What I don’t get about that is… doesn’t his employees that work inside the office, sometimes they have to go get a cup of coffee? Don’t they sometimes pick up the phone, they they’re actually quarterbacking somebody working on something in their house? Wouldn’t you feel better having some respect for that employee, letting them stay home the days they need to, and while they’re still able to do some producing. You know, if someone’s at their house doing some repairs, it doesn’t usually take them watching that person, you know, for eight hours, maybe they let the person in the door, but they can sit down, get on their laptop and keep producing for them. I just don’t get that thinking.

JoDee 4:32
I don’t either. And that’s exactly the conversation I had with him about that maybe he would actually get more production out of people if they were able to have that kind of flexibility. And if he was asking them to take a vacation day that they absolutely weren’t going to work right.

Susan 4:55
It’s zero productivity, right?

JoDee 4:56
Right, but that he might be able to get ahead on projects or get more accomplished if he gave them that flexibility. So, I think maybe I convinced him a little bit to adjust a little bit of those options and allow people, although again, in his case, it was only for very specific opportunities to do that.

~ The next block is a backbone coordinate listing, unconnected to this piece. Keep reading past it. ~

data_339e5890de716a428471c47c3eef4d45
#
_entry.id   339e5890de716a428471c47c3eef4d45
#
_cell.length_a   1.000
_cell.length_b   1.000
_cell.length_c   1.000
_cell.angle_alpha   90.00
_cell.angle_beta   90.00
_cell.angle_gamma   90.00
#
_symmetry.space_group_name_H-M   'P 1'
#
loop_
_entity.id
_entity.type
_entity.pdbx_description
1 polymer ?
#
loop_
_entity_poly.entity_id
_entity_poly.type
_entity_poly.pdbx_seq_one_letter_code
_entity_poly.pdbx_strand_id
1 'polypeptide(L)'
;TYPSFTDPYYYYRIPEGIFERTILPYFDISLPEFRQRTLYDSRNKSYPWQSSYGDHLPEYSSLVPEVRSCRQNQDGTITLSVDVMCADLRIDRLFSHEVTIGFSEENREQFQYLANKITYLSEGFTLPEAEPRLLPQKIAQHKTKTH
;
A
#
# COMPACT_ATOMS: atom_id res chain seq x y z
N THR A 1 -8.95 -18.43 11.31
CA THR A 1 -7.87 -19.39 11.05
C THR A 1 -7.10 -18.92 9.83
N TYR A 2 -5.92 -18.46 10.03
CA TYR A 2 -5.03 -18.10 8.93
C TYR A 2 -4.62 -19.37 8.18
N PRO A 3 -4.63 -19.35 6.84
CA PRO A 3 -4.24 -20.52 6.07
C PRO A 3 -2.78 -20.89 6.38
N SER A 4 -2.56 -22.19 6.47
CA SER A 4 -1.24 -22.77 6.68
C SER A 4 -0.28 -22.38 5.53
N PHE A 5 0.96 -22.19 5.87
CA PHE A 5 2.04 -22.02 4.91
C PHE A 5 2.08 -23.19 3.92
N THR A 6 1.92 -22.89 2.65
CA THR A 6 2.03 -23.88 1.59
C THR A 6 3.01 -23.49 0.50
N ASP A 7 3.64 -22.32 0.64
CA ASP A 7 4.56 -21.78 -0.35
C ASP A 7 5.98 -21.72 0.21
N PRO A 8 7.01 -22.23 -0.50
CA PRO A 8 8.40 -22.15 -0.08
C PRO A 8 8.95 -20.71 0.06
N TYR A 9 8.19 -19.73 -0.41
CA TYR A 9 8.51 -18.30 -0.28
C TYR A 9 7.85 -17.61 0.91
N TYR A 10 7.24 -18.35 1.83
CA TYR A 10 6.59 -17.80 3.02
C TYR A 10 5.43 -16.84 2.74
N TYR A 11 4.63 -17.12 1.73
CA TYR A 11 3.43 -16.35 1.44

Susan 5:21
You know, maybe we should, for our listeners, talk a little bit about the pros and the cons, maybe from the employer standpoint, and then maybe from the employee standpoint.

JoDee 5:29
Yeah, yeah.

Susan 5:30
Let’s think about what are some of the real reasons that companies out there have decided that they are going to be a more flexible workplace and allow employees to work from home?

JoDee 5:40
Interestingly, I literally just read on the way here that a company in Fishers, Indiana was closing their operations in Fishers but keeping the 240 employees who worked there, so that they could work from home because of the cost savings of not having to rent the space, so I think that’s a big one right there. Just the opportunity for companies to save space.

Susan 6:12
Oh, yeah, the cost of real estate. Absolutely. I also think about, you know, the utilities, right expenses. I think about the WiFi, you know, people working from home, no doubt have their own WiFi or internet service. What other types of things could they save on, maybe not having to buy the coffee or the water cooler or other types of things?

JoDee 6:32
Well, I do think too that now, it took me some time to when I started my business seven years ago, I wasn’t immediately productive, and it took me some time to get up to speed. But, in the end, I think I’m way more productive at home by not having those water cooler conversations, the constant interruptions. Sure we still interrupt each other with texts and phone calls and emails and that type of thing, but it’s generally not as long conversation as it is with people face to face. So I believe companies can actually be more productive and get more accomplished when people are working from home.

Susan 7:17
You know, there was a survey done in 2008 by the Computing Technology Industry Association, and they had surveyed lots and lots of businesses, and they came back with a statistic of 67% saying that they had a greater productivity out of their staff that worked either full time or part time, who worked remotely.

JoDee 7:36